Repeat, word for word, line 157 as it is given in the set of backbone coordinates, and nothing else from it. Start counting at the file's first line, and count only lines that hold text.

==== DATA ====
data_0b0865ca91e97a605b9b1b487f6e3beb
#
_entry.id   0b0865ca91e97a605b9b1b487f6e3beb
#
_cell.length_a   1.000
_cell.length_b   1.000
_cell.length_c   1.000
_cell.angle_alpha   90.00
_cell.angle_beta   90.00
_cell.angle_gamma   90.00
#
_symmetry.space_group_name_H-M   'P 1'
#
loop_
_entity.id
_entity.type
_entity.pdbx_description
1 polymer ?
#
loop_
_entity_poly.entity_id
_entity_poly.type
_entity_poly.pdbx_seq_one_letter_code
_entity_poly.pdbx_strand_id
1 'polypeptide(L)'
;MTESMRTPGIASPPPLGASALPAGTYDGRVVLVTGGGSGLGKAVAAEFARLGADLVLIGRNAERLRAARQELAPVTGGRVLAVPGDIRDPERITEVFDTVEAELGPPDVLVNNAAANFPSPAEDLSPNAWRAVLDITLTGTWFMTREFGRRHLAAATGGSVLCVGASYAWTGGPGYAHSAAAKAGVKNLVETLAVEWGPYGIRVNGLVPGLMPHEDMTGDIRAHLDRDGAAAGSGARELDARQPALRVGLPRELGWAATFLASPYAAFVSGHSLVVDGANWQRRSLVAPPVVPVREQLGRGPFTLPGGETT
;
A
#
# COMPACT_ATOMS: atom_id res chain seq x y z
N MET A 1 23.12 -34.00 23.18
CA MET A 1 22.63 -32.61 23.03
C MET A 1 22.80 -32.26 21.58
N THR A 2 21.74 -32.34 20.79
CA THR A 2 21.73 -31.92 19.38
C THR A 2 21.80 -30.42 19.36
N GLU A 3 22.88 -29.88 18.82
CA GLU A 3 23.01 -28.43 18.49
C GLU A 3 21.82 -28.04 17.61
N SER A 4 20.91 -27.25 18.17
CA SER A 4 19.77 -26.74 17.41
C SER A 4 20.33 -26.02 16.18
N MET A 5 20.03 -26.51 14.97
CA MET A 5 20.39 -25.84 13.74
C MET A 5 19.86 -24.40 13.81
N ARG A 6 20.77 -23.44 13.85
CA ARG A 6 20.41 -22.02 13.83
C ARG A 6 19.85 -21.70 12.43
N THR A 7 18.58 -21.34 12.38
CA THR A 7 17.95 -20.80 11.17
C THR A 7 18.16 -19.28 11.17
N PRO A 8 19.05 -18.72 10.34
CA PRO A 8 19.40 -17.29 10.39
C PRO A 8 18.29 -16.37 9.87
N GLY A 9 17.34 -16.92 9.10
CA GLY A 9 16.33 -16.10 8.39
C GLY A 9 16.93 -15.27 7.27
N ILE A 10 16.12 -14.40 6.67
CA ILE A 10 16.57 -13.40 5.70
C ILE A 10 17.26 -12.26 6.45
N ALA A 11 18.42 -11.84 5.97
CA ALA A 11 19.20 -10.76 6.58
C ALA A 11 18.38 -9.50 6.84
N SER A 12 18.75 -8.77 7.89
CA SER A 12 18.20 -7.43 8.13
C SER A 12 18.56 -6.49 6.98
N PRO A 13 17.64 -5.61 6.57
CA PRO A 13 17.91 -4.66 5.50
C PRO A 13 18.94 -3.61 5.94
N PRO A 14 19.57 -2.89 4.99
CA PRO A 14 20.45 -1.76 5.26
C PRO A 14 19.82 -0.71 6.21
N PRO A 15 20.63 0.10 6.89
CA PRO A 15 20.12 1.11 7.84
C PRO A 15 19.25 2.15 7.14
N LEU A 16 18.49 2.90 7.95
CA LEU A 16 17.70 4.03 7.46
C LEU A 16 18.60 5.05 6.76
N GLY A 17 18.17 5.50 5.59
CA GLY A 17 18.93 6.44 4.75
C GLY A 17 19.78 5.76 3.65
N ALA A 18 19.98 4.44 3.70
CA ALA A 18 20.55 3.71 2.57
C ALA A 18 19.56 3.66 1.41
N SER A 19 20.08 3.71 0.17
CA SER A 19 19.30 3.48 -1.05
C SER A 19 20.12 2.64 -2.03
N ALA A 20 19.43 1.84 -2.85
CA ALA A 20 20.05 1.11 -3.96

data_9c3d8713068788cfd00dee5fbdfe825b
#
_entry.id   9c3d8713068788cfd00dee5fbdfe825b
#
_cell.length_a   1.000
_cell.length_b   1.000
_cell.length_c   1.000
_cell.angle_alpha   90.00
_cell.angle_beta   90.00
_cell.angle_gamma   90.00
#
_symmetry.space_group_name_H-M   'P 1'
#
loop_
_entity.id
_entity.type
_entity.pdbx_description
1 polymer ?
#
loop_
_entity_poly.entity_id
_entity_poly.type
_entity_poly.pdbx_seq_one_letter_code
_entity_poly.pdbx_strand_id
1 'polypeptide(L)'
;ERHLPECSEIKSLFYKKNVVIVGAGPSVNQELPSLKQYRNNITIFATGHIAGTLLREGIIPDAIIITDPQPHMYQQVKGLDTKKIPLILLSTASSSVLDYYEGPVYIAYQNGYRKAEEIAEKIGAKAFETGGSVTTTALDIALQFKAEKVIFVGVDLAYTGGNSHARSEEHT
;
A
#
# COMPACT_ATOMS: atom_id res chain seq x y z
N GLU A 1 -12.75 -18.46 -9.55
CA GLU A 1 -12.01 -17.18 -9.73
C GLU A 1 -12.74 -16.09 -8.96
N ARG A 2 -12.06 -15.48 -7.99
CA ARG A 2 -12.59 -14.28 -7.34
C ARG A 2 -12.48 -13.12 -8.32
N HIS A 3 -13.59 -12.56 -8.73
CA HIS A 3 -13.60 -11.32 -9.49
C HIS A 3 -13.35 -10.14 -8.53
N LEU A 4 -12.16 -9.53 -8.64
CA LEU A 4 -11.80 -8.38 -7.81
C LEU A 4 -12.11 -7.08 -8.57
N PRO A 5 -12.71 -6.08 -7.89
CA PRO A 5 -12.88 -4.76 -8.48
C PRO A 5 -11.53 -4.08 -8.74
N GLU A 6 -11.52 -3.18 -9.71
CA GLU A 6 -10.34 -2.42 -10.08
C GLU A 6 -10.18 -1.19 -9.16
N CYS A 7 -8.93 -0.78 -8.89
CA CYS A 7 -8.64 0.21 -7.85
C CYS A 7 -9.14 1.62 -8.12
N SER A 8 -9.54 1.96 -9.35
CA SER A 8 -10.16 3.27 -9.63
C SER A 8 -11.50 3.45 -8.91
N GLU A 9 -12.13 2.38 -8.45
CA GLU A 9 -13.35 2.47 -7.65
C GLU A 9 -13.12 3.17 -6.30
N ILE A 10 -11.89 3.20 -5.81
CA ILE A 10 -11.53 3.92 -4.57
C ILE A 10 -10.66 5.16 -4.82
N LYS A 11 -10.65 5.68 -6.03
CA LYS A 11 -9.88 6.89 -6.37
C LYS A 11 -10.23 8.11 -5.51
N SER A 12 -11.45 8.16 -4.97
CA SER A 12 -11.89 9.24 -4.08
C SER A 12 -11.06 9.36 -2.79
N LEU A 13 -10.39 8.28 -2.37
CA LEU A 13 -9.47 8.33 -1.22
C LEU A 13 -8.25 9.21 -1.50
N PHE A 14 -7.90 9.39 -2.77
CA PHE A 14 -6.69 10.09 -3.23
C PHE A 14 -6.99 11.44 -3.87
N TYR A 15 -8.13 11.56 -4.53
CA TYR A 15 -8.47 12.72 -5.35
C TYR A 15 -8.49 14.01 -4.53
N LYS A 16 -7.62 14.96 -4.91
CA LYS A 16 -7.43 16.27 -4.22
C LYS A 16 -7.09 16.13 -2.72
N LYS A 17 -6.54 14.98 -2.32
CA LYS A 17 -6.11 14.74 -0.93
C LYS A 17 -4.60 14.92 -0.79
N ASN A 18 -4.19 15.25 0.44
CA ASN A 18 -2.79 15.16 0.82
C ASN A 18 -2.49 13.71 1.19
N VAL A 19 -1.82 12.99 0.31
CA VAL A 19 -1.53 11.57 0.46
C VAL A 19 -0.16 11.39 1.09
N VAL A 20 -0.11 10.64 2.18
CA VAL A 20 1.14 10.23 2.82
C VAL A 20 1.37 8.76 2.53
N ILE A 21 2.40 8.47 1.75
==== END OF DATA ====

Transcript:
CA LEU A 13 -9.47 8.33 -1.22